I was engaged in some aspects of that study, then tried to monitor it at the second round a few years later.

In those studies it was projected where future homes would be built and where new schools would be needed. It was determined that 3 new schools would be needed in East Salem area because McKay HS and both Stephens and Houck would reach capacity within 5 to 10 years. They identified some vacant land for the schools, but for the stated reason that they thought revealing them would cause the price to go up, only a few insiders knew the exact location. But after I talked to Facilities staff, I was pretty sure I knew the location of the lots. Since then an elementary school has been built on one of those lots.

When one of the largest parcels came up for sale a few years ago, (over 100 acres-- enough for a middle school high school complex,)I spoke to District staff and they said, 'we looked at that, but the Board has not set aside any funds to buy land on speculation.' So, now that land has been sold to a developer who is planning to build high density multifamily apartments and over 800 row houses on 2000 sq ft lots. This next to where the schools are already over capacity and there are no plans (other than at McKay) to add space.

This is nothing other than problems created by choice by the School District. When you see a problem coming 20 years in advance and do not take actions there must be an underlying reason. I could speculate, but won't.

As to the comment above about the fact that the School District should have a role in land use planning, they do already. Or at least they are given a chance by the City. With every residential development the School Disctict is asked for their comments. Every time they do an analysis of how many children are expected to live in that development and what the impact will mean to the schools in that area. It is based on a formula...a form letter is issued..and at the end of this letter, even when the conclusion that the development will adversely impact the local school(s), the District says something like....and we will meet the needs of any child who comes to our schools. Aa a result, in the decision-making process, the District comment is essentially disregarded.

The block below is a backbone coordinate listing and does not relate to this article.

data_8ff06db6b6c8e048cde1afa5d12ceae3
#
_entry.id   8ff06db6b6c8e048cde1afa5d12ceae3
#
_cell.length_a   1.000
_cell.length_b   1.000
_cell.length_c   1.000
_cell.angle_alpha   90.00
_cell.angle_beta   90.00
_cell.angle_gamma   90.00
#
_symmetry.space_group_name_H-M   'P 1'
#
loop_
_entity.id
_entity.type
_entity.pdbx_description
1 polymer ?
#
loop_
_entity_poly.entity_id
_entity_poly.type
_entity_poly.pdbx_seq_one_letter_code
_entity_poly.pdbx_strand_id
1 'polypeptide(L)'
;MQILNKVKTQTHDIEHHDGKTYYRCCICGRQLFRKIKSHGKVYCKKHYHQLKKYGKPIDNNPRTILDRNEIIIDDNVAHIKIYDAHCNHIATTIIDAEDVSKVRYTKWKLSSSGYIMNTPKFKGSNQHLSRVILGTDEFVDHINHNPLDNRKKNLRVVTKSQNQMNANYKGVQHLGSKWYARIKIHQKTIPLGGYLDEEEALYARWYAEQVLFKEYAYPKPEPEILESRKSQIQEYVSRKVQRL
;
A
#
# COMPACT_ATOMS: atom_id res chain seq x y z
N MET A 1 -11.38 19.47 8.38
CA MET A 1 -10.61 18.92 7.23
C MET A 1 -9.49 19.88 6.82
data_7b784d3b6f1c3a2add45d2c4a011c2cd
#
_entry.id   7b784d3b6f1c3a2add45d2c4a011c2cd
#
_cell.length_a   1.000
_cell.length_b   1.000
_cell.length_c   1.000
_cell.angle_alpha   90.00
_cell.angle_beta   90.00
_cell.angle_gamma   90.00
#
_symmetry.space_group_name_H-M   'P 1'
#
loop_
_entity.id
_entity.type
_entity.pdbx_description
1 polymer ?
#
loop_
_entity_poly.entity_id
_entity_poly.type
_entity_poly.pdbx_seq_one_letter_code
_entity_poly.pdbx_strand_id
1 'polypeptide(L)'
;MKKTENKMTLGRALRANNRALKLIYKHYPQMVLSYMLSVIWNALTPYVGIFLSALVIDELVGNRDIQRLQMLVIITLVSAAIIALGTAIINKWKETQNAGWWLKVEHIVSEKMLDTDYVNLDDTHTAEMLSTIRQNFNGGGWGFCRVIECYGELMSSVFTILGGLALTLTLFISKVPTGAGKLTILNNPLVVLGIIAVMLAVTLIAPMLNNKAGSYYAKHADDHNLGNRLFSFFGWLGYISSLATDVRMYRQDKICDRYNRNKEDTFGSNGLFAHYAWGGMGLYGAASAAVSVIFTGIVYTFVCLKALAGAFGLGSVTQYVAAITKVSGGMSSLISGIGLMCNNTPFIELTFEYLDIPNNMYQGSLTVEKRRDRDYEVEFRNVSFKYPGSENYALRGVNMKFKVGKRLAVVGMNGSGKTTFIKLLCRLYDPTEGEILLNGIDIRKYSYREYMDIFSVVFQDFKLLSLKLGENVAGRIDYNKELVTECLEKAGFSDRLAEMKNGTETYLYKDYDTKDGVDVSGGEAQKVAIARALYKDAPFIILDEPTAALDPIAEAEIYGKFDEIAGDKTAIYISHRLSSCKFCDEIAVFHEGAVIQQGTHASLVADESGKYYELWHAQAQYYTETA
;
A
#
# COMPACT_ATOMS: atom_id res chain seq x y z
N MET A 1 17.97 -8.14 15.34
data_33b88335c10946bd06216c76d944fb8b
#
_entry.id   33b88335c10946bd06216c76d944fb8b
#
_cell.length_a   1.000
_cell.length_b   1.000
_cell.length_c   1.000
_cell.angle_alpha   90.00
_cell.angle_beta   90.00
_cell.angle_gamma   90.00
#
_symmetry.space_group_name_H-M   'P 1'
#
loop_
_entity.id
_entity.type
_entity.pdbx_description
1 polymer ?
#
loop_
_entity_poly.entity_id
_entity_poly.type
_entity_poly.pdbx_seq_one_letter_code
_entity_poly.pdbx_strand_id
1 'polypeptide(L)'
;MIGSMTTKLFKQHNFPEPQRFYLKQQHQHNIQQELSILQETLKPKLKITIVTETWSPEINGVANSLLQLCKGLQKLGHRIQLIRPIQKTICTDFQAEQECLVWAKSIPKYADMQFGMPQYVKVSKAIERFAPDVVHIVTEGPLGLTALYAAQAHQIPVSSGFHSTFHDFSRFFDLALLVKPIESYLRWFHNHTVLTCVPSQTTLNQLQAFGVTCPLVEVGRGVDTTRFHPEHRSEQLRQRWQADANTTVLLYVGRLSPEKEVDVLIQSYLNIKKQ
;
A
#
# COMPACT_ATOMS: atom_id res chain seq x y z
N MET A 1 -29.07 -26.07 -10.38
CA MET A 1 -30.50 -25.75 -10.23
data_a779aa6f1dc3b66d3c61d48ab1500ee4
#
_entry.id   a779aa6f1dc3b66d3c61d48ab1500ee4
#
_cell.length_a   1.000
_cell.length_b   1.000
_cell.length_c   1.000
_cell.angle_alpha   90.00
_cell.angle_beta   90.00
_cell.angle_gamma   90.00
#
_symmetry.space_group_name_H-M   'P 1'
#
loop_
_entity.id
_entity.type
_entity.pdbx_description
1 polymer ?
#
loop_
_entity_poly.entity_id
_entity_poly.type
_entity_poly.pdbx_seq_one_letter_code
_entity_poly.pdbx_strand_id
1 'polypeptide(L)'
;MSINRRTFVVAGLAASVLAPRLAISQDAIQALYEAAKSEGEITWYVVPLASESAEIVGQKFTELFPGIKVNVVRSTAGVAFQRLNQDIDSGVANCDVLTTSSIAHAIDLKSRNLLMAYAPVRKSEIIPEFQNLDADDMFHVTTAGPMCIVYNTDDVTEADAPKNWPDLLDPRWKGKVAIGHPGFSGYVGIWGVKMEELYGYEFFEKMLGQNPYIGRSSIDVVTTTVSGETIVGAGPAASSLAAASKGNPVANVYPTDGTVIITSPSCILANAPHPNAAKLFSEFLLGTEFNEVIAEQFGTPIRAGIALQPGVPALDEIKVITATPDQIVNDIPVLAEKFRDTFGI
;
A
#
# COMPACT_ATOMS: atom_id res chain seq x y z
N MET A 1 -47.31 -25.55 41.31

Some years ago, I asked both the City and the School District why 24-J did not exercise their legal right to enact the 'first right of refusal.'. This means that they City with the help of the District can create an overlay on a parcel of land where they want to build a future school. Then when the land comes up for sale, the seller has to ask the District if they want to buy it at fair market price. Only if they refuse can the sale go to the general public. The response I got was not memorable, but they never did it. I know other cities have done this. Beaverton being the most notable.

Perhaps this lack of cooperation is due to that rather poor relationship between the City and the School District. I've noticed that there seems to be a poor relationship between the City and the County. And a poor working relationship between the City and Cherriots. And.... I think I see a pattern!